It has been 75 years since President Lázaro Cárdenas seized the country’s foreign-dominated petroleum industry and placed every drop of oil under the everlasting domain of the Mexican people. But while it once was a source of national pride, the state-run monopoly he created — known as Pemex — has become a dinosaur, sapped by debt, sagging output and dated technology. The Mexican government siphons off the company’s revenue to cover about one-third of the federal budget, leaving insufficient funds for what has become a critical task: finding more oil.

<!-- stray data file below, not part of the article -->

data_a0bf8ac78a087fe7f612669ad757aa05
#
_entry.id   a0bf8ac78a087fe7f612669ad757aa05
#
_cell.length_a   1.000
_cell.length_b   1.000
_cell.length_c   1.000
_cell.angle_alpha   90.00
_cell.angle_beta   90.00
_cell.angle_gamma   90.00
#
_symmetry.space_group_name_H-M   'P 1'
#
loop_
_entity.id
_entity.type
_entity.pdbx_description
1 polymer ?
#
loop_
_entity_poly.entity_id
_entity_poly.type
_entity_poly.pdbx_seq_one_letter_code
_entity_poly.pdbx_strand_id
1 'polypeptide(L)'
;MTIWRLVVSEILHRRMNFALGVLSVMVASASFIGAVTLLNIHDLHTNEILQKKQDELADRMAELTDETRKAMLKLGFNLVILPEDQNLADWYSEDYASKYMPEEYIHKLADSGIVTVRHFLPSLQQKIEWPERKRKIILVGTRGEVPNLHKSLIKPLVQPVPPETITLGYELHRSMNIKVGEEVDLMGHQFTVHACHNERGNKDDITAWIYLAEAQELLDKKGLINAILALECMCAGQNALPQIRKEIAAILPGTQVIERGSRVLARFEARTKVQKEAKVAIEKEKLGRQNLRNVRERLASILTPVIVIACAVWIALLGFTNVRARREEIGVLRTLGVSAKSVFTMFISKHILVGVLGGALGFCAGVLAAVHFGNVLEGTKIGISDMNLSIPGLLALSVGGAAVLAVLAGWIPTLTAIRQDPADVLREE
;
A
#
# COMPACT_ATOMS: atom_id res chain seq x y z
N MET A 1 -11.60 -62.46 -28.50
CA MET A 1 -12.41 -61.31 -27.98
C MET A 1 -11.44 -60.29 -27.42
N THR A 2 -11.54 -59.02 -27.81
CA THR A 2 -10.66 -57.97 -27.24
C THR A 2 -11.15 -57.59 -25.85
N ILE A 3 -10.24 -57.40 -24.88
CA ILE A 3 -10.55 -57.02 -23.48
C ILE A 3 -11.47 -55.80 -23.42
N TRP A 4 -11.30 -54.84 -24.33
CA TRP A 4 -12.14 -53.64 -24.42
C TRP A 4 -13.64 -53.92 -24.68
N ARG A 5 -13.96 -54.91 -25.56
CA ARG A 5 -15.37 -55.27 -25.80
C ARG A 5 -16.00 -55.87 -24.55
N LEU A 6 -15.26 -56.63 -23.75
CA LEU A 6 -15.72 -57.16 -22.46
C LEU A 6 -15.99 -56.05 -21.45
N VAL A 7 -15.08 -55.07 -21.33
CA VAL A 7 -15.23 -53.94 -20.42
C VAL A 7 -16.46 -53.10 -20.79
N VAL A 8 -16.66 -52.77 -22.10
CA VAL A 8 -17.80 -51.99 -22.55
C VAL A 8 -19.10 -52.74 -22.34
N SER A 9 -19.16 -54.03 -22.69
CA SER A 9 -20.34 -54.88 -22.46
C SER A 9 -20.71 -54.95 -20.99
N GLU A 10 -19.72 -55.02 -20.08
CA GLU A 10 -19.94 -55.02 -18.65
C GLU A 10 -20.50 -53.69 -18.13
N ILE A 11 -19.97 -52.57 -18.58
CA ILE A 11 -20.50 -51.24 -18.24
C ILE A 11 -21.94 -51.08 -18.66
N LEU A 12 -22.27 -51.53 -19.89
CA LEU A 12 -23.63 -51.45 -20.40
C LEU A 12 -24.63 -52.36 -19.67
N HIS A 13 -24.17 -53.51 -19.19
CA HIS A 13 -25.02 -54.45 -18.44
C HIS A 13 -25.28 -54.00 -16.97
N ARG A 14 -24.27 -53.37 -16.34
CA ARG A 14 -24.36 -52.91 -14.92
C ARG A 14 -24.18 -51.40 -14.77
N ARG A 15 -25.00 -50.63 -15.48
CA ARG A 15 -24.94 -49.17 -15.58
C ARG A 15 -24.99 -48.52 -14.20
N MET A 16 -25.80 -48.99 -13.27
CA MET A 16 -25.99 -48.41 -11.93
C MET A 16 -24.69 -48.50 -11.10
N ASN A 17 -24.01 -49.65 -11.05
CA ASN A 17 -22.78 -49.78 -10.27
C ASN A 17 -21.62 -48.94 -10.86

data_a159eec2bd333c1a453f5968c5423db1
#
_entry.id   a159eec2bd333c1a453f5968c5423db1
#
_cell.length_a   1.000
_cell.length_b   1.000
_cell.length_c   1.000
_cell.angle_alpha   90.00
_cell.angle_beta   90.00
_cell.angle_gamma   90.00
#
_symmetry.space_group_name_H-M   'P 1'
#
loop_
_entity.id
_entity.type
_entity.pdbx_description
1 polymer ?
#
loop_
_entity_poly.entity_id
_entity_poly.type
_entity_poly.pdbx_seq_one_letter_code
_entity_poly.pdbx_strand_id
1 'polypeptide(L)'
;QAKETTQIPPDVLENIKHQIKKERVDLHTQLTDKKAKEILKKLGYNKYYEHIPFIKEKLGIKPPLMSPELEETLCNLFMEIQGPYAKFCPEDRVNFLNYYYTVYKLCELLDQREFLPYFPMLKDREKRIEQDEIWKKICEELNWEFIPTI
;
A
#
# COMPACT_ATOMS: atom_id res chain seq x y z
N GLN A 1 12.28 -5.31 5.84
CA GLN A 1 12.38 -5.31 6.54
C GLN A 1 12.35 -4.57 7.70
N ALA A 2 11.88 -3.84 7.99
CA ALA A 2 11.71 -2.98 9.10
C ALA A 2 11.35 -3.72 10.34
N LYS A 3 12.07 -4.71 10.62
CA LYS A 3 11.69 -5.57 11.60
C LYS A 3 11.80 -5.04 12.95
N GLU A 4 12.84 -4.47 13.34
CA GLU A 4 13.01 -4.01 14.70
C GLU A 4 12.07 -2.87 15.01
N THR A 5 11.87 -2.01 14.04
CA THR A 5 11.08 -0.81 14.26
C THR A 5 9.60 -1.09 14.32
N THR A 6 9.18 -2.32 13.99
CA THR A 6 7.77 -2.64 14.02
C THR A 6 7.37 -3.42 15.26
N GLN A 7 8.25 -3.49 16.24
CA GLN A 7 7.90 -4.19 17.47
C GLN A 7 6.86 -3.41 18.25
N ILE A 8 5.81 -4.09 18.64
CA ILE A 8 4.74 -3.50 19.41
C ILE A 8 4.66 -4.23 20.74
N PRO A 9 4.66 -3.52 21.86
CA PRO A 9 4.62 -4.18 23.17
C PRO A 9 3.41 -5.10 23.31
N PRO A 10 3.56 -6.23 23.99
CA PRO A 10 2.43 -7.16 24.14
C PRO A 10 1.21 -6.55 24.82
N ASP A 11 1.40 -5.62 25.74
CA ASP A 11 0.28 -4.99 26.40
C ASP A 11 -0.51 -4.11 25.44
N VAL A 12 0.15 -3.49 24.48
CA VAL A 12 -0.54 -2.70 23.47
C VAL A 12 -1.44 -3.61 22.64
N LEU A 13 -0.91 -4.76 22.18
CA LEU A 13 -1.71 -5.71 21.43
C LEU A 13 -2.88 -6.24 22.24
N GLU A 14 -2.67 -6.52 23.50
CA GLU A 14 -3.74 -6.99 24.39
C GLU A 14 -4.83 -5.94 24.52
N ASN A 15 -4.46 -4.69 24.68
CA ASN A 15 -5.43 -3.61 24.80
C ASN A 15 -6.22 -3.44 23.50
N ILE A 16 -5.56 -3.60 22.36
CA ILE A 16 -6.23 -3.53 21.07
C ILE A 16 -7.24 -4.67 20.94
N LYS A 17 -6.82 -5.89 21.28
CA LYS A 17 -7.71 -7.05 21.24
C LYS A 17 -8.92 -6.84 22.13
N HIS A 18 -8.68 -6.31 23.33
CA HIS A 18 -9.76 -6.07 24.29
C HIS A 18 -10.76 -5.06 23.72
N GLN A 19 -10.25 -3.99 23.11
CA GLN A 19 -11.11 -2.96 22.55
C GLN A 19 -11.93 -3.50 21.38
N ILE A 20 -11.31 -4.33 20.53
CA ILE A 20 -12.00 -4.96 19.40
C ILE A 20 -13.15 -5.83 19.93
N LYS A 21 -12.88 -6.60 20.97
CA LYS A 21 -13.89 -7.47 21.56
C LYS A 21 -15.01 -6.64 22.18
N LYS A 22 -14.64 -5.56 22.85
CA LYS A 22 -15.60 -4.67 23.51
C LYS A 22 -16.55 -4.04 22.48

Mexico remains the third-largest source of foreign oil for the United States after Canada and Saudi Arabia. But the country’s easy-pump crude is quickly running dry, and the company lacks the technology and know-how to drill for the vast stores of tougher-to-reach deposits that are thought to exist beneath Mexico’s deserts and seas. Fixing the company, Petroleos de Mexico, has become a top priority for Mexico’s new president, Enrique Peña Nieto. With an overhaul plan expected by late summer, U.S. and other global energy companies are waiting to see whether Mexico will once more give outsiders a crack at the country’s hydrocarbon treasures, including the massive, virtually untapped beds of shale gas south of the Texas border.